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Math Help - Quick ? Integrals

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    Quick ? Integrals

    Please see Red


    Thanks!

    -qbkr21
    Attached Thumbnails Attached Thumbnails Quick ? Integrals-simplify.gif  
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    is up to his old tricks again! Jhevon's Avatar
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    Quote Originally Posted by qbkr21 View Post
    Please see Red


    Thanks!

    -qbkr21
    it's a trig identity:

    sin(2x) = 2sinxcosx

    Proof:
    we apply the double angle formula for sine

    sin2x = sin(x + x) = sinxcosx + sinxcosx = 2sinxcosx
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    Re:

    Re:
    Attached Thumbnails Attached Thumbnails Quick ? Integrals-integrate-3qq.gif  
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    is up to his old tricks again! Jhevon's Avatar
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    Quote Originally Posted by qbkr21 View Post
    Re:
    Congrats on your 5th post!

    the trick is to substitute 1 + cos^2x, so let u = 1 + cos^2x and things should work out nicely
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    Re:

    Hmmm...for some odd reason I though you integrated first with "u" before you substitute "u" back into the problem, is this not always the case?

    Ohh...I see I just substituted for cos(x) not 1+cos^2(x). I think that I made this a bit more difficult than it had to be.

    -qbkr21
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    is up to his old tricks again! Jhevon's Avatar
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    Quote Originally Posted by qbkr21 View Post
    Hmmm...for some odd reason I though you integrated first with "u" before you substitute "u" back into the problem, is this not always the case?

    -qbkr21
    no, i meant at the begining. to get to the point you are now, it appears you let u = cos^2x. i'm saying go back and redo the problem from scratch using u = 1 + cos^2x

    this is my 17th post!!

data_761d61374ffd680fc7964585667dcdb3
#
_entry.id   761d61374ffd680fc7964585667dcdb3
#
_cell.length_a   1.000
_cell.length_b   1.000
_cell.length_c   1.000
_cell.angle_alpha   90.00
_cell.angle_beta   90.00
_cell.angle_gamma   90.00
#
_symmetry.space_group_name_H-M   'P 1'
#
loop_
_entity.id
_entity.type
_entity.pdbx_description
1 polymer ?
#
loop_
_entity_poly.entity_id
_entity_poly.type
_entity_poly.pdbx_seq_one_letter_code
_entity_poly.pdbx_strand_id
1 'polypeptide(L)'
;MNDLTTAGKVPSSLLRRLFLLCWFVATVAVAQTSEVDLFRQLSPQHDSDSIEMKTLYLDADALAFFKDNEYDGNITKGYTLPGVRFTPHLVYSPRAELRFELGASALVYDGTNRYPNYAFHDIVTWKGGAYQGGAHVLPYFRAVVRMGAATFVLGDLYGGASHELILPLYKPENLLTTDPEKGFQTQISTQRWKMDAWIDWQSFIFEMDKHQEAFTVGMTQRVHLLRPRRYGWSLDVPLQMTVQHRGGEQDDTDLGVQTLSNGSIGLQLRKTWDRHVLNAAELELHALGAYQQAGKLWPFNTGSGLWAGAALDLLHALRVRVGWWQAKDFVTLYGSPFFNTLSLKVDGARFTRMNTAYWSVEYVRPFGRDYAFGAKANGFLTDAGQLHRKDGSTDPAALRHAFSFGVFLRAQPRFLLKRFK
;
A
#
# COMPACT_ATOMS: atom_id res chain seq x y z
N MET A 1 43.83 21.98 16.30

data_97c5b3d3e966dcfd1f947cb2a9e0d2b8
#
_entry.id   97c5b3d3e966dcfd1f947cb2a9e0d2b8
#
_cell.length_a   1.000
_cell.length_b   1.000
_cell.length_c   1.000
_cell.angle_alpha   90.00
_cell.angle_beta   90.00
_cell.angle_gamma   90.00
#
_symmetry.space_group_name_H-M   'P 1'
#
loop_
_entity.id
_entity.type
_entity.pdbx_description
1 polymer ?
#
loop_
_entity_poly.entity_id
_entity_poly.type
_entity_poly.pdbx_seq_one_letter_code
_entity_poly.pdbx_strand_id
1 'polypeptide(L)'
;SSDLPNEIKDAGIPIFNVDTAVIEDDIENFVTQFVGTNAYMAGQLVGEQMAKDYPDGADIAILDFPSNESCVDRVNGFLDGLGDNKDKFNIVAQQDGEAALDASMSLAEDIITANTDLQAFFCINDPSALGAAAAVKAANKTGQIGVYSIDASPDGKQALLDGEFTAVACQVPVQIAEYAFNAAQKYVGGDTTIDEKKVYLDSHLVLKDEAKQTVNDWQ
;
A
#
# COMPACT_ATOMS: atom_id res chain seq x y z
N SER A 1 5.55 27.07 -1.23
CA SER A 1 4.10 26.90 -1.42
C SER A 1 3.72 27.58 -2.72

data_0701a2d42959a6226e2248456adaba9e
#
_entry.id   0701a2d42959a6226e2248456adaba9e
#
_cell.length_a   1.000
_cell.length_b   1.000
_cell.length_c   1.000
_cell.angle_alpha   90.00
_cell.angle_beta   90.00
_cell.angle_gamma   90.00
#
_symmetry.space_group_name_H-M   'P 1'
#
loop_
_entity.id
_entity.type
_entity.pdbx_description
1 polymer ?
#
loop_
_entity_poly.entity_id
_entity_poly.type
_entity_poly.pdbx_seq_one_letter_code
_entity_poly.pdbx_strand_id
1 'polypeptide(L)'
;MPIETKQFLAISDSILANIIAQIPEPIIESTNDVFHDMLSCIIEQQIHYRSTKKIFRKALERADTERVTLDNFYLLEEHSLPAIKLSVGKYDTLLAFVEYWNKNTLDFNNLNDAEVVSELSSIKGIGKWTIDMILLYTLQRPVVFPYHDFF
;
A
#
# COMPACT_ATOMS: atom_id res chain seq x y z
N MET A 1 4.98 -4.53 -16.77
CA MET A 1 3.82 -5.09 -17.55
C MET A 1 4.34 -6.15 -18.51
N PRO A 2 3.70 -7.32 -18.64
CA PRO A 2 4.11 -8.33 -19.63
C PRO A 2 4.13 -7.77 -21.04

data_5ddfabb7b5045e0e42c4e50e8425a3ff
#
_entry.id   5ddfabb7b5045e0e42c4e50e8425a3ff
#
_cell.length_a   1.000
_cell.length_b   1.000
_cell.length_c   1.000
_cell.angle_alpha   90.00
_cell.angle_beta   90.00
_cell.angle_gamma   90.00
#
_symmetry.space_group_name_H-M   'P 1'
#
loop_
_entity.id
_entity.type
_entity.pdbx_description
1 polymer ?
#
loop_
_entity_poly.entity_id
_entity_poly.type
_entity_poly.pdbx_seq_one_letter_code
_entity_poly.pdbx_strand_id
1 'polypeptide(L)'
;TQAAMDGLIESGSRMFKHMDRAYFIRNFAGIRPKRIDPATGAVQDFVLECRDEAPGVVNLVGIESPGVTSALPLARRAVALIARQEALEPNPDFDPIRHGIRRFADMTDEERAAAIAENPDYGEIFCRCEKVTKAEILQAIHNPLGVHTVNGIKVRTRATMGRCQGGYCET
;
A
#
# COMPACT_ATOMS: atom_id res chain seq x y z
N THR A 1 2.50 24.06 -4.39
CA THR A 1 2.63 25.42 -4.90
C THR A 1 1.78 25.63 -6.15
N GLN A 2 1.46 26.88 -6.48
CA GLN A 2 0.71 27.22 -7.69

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    Re:

    How did you tell it was 1+cos^2(x) from the beginning?
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    is up to his old tricks again! Jhevon's Avatar
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    Quote Originally Posted by qbkr21 View Post
    How did you tell it was 1+cos^2(x) from the beginning?
    the whole point of substitution is to turn a complicated integral into a simple one. the simpler we can make things the better. i realized that substituting u = cosx or u = cos^2x only would not really get rid of the problem, since i'd have to make a second substitution, say v = u^2 to get rid of the resulting u in the numerator, or would have to deal with a 1 + u in the denominator (not really a big deal, but still). now if i substituted 1 + cos^2x, i would get rid of the constant and the cos^2x, the derivative of a constant is zero, so it doesn't matter in the long run. and the integral will simply be -1/u, and you can't get any better than that

    looking at the problem again, i saw that you just substituted cosx, but as you see, you can make life a lot simpler than that
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    Quote Originally Posted by qbkr21 View Post
    Re:
    Unless you are required to use a particular method when confronted with
    the integral:

    I = 2* integral u/(1+u^2) du

    the observation that 2u = d/du[1+u^2] should imeadiatly tell you that:

    I = ln(1+u^2) + c.

    The general idea is that:

    integral [df/dx]/f(x) dx = ln(f(x) + c

    RonL
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